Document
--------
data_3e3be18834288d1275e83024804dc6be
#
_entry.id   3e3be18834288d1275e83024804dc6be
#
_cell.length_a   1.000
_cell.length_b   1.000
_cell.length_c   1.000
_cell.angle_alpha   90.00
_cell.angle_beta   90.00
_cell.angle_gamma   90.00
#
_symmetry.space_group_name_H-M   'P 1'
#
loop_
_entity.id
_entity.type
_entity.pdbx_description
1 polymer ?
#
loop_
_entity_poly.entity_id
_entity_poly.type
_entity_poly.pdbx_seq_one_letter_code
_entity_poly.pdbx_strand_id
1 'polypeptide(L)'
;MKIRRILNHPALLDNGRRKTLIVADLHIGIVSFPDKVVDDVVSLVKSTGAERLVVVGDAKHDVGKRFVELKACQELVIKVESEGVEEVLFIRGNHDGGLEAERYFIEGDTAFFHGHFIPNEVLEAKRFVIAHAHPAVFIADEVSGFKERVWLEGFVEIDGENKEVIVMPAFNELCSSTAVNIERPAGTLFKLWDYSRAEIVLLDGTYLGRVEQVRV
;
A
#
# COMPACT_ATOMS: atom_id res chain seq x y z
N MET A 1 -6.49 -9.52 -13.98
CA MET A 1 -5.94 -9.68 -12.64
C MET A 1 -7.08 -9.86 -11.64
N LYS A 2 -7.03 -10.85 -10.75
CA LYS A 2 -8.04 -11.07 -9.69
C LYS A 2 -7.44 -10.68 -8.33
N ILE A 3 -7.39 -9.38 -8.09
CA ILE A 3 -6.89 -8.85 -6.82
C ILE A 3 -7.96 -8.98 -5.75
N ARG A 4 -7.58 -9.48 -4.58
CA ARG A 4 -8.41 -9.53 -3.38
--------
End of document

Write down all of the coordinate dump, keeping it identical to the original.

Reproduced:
data_3e3be18834288d1275e83024804dc6be
#
_entry.id   3e3be18834288d1275e83024804dc6be
#
_cell.length_a   1.000
_cell.length_b   1.000
_cell.length_c   1.000
_cell.angle_alpha   90.00
_cell.angle_beta   90.00
_cell.angle_gamma   90.00
#
_symmetry.space_group_name_H-M   'P 1'
#
loop_
_entity.id
_entity.type
_entity.pdbx_description
1 polymer ?
#
loop_
_entity_poly.entity_id
_entity_poly.type
_entity_poly.pdbx_seq_one_letter_code
_entity_poly.pdbx_strand_id
1 'polypeptide(L)'
;MKIRRILNHPALLDNGRRKTLIVADLHIGIVSFPDKVVDDVVSLVKSTGAERLVVVGDAKHDVGKRFVELKACQELVIKVESEGVEEVLFIRGNHDGGLEAERYFIEGDTAFFHGHFIPNEVLEAKRFVIAHAHPAVFIADEVSGFKERVWLEGFVEIDGENKEVIVMPAFNELCSSTAVNIERPAGTLFKLWDYSRAEIVLLDGTYLGRVEQVRV
;
A
#
# COMPACT_ATOMS: atom_id res chain seq x y z
N MET A 1 -6.49 -9.52 -13.98
CA MET A 1 -5.94 -9.68 -12.64
C MET A 1 -7.08 -9.86 -11.64
N LYS A 2 -7.03 -10.85 -10.75
CA LYS A 2 -8.04 -11.07 -9.69
C LYS A 2 -7.44 -10.68 -8.33
N ILE A 3 -7.39 -9.38 -8.09
CA ILE A 3 -6.89 -8.85 -6.82
C ILE A 3 -7.96 -8.98 -5.75
N ARG A 4 -7.58 -9.48 -4.58
CA ARG A 4 -8.41 -9.53 -3.38